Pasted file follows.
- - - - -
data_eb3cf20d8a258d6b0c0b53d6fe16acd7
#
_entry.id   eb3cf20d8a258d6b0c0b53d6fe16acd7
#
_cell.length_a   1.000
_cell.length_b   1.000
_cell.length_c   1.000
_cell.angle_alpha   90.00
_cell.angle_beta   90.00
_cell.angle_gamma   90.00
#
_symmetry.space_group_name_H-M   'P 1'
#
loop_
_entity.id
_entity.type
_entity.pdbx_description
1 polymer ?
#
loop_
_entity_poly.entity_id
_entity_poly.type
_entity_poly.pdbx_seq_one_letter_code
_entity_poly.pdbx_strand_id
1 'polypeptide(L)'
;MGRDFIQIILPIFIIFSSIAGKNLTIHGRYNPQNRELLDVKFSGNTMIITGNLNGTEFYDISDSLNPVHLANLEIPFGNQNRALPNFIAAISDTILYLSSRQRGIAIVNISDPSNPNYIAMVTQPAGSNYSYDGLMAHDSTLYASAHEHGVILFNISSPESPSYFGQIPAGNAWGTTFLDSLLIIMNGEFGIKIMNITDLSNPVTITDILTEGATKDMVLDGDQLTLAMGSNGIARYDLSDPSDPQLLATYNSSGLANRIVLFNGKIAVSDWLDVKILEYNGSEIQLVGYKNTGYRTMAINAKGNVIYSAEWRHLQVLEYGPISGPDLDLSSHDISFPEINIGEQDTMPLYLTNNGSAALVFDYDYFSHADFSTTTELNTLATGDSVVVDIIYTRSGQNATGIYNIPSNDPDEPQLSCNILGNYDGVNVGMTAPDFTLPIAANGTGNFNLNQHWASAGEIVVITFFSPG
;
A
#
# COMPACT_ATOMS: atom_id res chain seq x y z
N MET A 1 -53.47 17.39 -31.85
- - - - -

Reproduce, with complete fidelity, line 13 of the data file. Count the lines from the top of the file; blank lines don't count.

#